Six cases of models

The previous post included an attempt to explain land surface temperatures as estimated by the BEST project using a dynamic linear model including regressions on both quarterly CO2 concentrations and ocean heat content. The idea was to check the explanatory power of these independent variables in the context of a strong assault on the viability of doing anything like that, even challenging the very notion of attempting to demonstrate a connection.

But to properly assess how good or bad these predictors are, CO2 concentrations and ocean heat content, it’s necessary to fit and calculate AICc values (see previous post) for six additional cases. The seventh case, with local level, CO2 regression, and ocean heat content regression, was reported in the previous post, and had this result:
best-DLM-land-only-regression-CO2-ocean-heat-20160605-163022
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This had an AICc of -718.3.

Note the AICc values are comparable for the land only temperature data. The smallest value is judged to be the best model of the bunch compared.

The six cases are:

  1. a local level model only
  2. regression on only the quarterly atmospheric CO2 series
  3. regression on only the ocean heat content series
  4. regression on quarterly atmospheric CO2 and on ocean heat content without local level
  5. local level with regression on quarterly atmospheric CO2 series
  6. local level with regression on quarterly ocean heat content series

The result from the local level only model, AICc = -534.9:
best-DLM-land-only-LL-only-20160606-213938
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The result from the CO2 series regression only model, AICc = -534.9:
best-DLM-land-only-regression-CO2-noLL-20160606-214833
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Note that the AICc is no different than the local level model only.

The result from the ocean heat content regression only model, AICc = -534.9, also no better than local level only, or CO2 only:
best-DLM-land-only-regression-ocean-heat-20160606-215239
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The result from the regression on atmospheric CO2 concentration series and ocean heat content, without local level, AICc = -592.8:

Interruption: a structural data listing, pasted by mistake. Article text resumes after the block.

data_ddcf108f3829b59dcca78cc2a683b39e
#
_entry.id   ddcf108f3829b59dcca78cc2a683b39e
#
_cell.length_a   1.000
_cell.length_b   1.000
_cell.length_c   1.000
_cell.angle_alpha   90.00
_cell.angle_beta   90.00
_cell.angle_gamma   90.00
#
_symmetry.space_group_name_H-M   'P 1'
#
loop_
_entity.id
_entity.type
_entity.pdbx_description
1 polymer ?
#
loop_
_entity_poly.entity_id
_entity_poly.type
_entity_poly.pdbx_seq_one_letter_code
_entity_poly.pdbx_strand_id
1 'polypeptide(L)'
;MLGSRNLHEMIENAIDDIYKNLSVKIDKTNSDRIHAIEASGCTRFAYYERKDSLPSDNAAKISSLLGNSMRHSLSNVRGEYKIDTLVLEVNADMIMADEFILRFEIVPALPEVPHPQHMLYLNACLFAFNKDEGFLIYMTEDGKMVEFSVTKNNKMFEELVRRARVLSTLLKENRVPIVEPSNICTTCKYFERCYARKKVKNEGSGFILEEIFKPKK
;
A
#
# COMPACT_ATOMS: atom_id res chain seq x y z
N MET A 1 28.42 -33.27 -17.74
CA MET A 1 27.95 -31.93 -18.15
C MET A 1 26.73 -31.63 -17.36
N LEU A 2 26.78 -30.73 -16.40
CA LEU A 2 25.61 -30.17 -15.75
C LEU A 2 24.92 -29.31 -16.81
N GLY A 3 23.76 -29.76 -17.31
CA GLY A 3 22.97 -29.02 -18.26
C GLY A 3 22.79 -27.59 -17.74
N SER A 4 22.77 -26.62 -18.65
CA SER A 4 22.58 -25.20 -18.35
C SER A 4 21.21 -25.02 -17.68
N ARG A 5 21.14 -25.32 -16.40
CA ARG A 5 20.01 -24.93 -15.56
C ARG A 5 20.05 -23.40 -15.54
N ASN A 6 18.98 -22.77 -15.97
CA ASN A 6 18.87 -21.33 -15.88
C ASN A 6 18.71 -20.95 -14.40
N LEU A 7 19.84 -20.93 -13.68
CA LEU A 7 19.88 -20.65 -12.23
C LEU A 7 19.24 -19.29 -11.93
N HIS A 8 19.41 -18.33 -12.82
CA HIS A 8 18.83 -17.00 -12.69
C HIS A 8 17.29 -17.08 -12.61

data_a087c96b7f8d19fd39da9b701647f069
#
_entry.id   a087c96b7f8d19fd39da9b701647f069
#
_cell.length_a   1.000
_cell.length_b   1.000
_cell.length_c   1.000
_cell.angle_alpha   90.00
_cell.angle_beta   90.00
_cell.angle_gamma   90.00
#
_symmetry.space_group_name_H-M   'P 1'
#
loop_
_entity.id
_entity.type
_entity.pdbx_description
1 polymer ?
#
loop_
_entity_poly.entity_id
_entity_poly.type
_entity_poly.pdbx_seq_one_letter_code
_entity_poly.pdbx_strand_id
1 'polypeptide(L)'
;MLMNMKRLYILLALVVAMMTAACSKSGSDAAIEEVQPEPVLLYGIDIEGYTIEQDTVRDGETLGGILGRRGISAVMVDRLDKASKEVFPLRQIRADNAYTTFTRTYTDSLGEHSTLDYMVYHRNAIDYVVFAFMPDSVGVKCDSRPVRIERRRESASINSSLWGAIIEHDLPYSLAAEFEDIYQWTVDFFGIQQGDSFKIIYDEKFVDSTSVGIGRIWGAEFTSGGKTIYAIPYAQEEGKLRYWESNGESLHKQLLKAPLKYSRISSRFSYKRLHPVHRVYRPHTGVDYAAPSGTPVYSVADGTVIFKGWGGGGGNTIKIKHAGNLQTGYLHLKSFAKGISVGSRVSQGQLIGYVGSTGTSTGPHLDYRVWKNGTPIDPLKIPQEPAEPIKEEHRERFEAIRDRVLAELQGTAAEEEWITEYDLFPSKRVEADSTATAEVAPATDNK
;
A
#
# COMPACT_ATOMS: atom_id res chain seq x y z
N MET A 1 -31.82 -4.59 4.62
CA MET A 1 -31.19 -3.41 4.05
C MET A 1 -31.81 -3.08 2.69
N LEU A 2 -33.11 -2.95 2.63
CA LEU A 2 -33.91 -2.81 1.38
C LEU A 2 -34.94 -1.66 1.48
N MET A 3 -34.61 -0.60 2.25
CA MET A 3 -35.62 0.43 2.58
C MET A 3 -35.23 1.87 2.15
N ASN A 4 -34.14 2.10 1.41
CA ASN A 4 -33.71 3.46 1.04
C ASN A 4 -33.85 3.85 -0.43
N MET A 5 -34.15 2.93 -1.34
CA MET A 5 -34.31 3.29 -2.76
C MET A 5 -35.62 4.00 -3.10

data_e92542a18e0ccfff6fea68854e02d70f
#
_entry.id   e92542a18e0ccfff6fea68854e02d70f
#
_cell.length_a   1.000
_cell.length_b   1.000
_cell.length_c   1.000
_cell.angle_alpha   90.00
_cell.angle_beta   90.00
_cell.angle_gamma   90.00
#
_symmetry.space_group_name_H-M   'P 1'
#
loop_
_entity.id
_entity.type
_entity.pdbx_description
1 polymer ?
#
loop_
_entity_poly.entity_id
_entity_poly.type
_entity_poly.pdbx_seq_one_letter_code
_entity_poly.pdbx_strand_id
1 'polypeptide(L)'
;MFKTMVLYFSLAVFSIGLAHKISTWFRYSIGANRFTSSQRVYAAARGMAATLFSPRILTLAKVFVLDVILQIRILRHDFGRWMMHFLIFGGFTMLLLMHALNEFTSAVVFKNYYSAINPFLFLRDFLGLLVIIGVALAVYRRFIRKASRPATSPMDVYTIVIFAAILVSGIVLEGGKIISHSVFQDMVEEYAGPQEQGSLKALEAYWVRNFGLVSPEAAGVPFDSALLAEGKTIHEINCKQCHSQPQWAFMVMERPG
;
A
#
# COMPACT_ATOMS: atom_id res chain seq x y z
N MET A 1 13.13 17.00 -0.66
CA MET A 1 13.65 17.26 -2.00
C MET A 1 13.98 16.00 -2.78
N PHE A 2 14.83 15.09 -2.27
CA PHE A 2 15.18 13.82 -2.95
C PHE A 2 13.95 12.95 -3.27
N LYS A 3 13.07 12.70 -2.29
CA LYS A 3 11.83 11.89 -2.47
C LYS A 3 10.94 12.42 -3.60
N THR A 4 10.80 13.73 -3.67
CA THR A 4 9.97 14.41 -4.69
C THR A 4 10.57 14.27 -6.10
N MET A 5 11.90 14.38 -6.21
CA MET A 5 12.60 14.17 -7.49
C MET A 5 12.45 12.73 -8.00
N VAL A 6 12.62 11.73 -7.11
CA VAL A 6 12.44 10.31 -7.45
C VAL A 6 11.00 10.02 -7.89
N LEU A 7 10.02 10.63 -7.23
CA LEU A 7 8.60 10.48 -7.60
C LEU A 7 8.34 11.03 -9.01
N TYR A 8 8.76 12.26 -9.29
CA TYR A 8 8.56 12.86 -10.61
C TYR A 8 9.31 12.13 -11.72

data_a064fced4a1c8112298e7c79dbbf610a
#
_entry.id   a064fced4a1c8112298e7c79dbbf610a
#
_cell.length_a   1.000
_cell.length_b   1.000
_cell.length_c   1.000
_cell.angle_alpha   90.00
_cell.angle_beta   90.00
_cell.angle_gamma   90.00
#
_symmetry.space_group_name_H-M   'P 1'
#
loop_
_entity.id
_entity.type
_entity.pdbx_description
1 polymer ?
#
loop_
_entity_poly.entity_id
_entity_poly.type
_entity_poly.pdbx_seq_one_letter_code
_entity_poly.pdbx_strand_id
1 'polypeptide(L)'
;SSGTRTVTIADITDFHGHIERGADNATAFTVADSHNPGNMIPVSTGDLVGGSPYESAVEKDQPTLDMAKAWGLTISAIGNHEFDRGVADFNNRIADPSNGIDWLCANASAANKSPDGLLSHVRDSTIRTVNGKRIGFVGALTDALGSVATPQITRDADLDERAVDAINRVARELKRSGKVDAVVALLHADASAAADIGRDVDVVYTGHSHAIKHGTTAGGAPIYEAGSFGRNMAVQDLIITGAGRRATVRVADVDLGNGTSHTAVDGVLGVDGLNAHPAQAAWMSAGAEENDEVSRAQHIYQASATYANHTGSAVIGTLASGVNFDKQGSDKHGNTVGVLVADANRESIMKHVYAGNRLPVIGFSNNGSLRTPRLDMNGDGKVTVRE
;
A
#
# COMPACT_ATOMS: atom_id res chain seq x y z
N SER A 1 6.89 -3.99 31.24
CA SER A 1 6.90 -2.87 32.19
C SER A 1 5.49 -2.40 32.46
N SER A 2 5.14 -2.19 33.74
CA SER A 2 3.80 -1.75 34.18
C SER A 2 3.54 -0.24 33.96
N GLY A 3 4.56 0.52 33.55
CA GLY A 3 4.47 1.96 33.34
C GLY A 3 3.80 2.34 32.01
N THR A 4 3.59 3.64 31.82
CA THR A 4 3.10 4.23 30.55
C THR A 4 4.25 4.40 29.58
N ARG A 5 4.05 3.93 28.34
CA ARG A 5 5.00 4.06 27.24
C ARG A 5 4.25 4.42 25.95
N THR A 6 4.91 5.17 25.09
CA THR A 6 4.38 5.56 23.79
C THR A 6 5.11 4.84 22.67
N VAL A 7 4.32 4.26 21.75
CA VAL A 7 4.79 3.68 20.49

best-DLM-land-only-regression-CO2-ocean-heat-20160606-215627
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The result from the regression on atmospheric CO2 concentration series with the local level model, AICc = -685.7:
best-DLM-land-only-LL-with-regression-CO2-20160606-220500
(Click on image to see larger figure. Use your browser Back Button to return to blog.)

And, finally, the result from the regression on ocean heat content with the local level model, AICc = -690.0:
best-DLM-land-only-LL-regression-ocean-heat-20160606-221105
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This is, in fact, better than the CO2 only, or the local level and CO2. But it’s decidedly inferior to the regressions on CO2, ocean heat content, and the local level model, which had its AICc = -718.3.

Code and figures are in this tarball, which, again, contains the R image (workspace) having the data.

About hypergeometric

See http://www.linkedin.com/in/deepdevelopment/ and http://667-per-cm.net
This entry was posted in AMETSOC, anemic data, Anthropocene, astrophysics, Bayesian, Berkeley Earth Surface Temperature project, BEST, carbon dioxide, climate, climate change, climate data, climate disruption, climate models, dlm package, dynamic linear models, dynamical systems, environment, fossil fuels, geophysics, Giovanni Petris, global warming, greenhouse gases, Hyper Anthropocene, information theoretic statistics, maths, maximum likelihood, meteorology, model comparison, numerical software, Patrizia Campagnoli, Rauch-Tung-Striebel, Sonia Petrone, state-space models, stochastic algorithms, stochastic search, SVD, time series. Bookmark the permalink.

One Response to Six cases of models

  1. Pingback: On Munshi mush | Hypergeometric

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